Monday, January 24, 2011

Would Van Gogh Have Been a Quilter?

Strange thoughts pass through your mind, while sitting with a good glass of wine, over a beautifully prepared meal, after hours spent contemplating art in Paris museums.

It all began in the Musee D’Orsay as I noticed the variations in color in the backgrounds on a few of Van Gogh’s painting.  From there it was a small step to appreciate the curvilinear nature of his strokes with fresh eyes. Suddenly I was feeling a certain kinship with this genius as I am always drawn to curves in my quilting. …

Then, totally coincidentally, over dinner, I am reading a chapter in Alain de Botton’s book, The Art of Travel. (I have written more than once in this blog on the appeal of Mr. Botton’s choice of phrasing to me.) This time Alain is writing about Provence, France and the fifteen months Van Gogh spent there creating some of his many memorable works. Alain writes about Van Gogh’s interpretation of cypresses and olive trees. He juxtapositions a photo of a cypress with Cypresses (1889), then a photo of the site of the Van Gogh painting Olive Grove Orange Sky  (1889) with the actual painting. The ‘quilting lines’ jump out at me.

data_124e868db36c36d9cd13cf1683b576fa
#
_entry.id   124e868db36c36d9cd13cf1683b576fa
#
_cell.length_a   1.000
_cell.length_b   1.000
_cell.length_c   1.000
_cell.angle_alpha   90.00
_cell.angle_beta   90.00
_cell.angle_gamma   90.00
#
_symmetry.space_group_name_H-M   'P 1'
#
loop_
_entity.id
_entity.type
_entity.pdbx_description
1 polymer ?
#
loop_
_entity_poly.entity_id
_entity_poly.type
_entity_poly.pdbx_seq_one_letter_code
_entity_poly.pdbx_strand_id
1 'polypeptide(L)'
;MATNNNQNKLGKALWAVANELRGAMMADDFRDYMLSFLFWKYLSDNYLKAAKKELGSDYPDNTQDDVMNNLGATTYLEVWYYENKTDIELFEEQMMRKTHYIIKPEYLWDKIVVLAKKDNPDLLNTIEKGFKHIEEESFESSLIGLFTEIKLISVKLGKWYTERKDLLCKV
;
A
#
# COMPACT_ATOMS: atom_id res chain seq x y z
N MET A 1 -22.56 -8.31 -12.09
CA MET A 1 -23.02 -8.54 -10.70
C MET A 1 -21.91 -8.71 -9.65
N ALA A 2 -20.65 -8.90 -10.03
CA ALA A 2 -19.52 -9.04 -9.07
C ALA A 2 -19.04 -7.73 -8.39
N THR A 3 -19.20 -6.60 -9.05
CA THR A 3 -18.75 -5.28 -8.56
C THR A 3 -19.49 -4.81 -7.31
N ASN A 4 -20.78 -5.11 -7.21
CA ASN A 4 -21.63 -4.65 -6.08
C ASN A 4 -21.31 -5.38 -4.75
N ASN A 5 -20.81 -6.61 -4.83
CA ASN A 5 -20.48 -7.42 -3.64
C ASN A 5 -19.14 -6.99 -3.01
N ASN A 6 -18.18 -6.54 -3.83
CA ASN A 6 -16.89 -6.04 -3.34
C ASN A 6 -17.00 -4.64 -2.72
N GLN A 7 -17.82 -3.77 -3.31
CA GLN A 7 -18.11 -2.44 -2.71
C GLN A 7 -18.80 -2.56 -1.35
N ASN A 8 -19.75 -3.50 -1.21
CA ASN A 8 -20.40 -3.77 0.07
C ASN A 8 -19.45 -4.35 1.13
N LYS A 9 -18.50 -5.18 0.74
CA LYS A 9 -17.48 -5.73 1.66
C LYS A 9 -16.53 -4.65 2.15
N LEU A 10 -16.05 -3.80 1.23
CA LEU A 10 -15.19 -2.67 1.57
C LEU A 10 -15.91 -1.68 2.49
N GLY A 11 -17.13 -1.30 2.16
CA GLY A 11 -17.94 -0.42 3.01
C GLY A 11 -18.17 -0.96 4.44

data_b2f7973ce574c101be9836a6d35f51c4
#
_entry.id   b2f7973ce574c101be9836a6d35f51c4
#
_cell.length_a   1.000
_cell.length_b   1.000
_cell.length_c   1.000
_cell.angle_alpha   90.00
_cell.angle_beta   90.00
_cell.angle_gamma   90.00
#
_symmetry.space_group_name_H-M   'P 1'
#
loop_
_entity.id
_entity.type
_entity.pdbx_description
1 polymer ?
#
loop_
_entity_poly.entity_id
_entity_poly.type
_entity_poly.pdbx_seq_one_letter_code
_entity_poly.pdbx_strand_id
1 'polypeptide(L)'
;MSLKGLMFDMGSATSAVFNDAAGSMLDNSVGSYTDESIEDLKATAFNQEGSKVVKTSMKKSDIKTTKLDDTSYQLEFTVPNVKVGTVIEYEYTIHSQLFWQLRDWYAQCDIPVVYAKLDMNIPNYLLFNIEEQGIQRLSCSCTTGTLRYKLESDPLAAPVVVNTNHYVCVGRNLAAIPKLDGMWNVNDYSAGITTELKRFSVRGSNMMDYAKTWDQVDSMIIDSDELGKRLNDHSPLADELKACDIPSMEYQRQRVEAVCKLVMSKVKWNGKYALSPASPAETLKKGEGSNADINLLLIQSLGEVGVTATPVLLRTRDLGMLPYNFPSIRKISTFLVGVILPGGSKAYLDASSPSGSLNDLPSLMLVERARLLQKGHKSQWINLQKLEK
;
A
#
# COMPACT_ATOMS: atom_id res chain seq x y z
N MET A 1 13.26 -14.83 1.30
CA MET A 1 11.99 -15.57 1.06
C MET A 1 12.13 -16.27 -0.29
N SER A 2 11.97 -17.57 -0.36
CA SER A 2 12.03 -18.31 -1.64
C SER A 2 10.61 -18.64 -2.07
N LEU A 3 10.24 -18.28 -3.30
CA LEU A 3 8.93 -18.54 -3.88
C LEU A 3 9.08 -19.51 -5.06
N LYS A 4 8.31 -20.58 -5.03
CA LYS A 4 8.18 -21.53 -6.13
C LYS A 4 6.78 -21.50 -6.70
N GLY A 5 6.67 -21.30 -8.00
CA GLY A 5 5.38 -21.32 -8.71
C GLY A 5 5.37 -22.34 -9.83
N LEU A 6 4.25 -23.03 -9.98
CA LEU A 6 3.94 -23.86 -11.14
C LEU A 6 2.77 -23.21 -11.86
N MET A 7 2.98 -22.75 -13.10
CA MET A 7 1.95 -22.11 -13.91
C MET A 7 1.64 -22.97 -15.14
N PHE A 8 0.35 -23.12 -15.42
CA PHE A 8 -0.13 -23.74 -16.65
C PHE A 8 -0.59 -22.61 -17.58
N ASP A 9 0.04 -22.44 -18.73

Why am I not surprised a while later, while web browsing, that I read that fellow SAQA artist, Kate Themel, is among 15 USA artists invited by Hiroko Matsuda of The Kagoshima Quilters Association in Kagoshima, Japan to take part in a challenge for next year’s show where artists are asked to draw inspiration from one of Vincent Van Gogh’s many “Sunflower Series” paintings.…………..

It all seems rather obvious to me now – in another time, when fiber art was not seen as ‘women’s work’, art quilts might have been a natural jump for the man who saw the circularity in nature and sought means to express it. Take a look again at some of Van Gogh’s works such as Starry Night. I bet you will start to see quilts too!

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